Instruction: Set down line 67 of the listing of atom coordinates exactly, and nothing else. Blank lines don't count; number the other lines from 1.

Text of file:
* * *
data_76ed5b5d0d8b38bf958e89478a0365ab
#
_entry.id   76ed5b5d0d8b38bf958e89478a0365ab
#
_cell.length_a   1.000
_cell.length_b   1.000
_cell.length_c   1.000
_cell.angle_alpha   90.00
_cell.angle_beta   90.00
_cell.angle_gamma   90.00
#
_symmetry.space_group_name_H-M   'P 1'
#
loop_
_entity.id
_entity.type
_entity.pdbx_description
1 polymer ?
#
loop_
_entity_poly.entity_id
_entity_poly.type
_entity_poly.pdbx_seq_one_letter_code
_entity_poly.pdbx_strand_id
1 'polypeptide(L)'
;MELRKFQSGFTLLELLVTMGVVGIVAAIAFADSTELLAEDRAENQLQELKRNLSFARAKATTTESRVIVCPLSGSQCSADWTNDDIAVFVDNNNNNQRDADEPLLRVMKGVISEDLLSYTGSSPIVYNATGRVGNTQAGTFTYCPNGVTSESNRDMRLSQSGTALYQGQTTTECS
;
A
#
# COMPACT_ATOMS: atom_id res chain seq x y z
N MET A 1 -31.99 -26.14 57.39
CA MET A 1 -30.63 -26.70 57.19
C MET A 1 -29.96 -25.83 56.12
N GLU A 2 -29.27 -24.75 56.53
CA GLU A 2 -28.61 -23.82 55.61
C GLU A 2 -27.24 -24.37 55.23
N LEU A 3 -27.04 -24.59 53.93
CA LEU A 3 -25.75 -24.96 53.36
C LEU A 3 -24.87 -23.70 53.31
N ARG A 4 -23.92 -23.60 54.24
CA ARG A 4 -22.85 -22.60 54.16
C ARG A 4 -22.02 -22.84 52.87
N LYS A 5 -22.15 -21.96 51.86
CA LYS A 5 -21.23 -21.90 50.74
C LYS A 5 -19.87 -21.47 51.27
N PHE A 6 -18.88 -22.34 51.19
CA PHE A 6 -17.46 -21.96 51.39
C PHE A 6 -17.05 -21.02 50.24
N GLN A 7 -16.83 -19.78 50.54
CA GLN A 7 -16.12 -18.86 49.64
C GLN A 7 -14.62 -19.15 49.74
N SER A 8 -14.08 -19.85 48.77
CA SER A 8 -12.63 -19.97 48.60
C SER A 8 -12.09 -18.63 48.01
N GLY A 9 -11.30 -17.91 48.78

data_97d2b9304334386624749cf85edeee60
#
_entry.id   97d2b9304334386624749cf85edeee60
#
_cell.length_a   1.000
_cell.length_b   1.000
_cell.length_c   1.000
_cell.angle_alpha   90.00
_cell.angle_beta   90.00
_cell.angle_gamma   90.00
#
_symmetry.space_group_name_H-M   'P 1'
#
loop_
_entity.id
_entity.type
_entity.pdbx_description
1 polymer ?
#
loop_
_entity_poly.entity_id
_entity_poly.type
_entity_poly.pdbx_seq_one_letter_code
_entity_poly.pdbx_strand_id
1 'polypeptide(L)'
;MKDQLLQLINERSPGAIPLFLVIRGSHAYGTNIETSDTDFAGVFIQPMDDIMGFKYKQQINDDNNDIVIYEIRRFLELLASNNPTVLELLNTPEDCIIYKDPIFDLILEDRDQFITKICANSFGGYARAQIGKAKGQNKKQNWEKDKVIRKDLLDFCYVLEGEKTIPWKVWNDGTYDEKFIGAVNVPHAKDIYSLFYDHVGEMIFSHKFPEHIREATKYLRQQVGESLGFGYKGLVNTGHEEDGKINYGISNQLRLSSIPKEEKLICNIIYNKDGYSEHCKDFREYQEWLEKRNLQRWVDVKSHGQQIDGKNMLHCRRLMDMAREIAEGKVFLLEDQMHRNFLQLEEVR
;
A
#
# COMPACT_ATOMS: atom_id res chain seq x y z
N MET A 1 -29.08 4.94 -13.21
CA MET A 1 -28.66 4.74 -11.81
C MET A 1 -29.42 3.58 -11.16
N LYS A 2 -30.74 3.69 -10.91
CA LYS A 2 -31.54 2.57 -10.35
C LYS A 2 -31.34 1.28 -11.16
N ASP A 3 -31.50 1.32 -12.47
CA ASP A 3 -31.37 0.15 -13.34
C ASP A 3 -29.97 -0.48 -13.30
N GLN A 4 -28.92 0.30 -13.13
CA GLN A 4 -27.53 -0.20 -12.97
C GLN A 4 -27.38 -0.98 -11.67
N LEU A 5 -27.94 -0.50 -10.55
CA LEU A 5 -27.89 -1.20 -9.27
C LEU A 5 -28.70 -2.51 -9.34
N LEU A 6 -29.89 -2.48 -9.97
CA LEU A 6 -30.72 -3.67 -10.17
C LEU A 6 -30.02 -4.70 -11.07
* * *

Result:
_symmetry.space_group_name_H-M   'P 1'